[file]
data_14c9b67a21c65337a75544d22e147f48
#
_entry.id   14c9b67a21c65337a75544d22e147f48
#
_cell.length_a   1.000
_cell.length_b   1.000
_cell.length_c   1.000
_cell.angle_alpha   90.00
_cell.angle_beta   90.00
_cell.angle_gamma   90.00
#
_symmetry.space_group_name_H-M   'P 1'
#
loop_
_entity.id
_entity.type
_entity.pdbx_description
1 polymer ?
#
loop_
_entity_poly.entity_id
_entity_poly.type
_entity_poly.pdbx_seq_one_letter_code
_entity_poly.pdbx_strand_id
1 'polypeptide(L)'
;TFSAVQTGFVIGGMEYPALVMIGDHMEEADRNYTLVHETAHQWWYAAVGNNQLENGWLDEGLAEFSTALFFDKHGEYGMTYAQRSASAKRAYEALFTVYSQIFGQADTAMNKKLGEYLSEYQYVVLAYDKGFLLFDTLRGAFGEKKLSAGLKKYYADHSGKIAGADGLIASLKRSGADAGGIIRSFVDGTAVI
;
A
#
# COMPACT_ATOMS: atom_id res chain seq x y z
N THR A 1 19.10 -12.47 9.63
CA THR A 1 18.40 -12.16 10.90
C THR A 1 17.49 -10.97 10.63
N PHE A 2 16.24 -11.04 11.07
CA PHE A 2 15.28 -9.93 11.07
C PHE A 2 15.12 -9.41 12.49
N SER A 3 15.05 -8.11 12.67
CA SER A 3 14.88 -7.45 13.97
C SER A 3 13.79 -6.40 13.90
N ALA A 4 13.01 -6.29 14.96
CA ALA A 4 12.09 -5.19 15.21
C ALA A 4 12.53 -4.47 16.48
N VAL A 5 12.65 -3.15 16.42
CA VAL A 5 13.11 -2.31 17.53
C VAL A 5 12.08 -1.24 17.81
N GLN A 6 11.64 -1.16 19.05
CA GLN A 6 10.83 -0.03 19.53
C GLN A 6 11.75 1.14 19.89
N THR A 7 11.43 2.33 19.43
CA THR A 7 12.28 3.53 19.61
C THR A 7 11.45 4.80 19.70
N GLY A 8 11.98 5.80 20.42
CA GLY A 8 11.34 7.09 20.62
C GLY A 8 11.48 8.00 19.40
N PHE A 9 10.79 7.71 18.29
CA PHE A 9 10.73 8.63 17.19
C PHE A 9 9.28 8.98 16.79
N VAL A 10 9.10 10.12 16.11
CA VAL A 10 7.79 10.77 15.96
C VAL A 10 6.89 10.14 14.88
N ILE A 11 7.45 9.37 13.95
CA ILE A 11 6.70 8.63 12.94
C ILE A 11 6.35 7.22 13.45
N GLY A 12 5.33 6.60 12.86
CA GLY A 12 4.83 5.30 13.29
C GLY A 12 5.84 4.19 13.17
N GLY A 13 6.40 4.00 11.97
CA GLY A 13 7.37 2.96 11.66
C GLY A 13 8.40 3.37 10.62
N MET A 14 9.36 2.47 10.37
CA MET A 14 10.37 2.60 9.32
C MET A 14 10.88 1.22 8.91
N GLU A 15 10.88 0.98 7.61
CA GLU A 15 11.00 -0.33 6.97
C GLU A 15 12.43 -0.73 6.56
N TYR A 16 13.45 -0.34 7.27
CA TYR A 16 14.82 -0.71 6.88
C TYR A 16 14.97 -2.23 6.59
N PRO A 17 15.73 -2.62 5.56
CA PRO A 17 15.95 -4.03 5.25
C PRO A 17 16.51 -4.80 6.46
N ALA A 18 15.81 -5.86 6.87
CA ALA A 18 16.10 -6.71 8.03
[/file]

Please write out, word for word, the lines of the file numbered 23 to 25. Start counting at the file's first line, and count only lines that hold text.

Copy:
_entity_poly.pdbx_seq_one_letter_code
_entity_poly.pdbx_strand_id
1 'polypeptide(L)'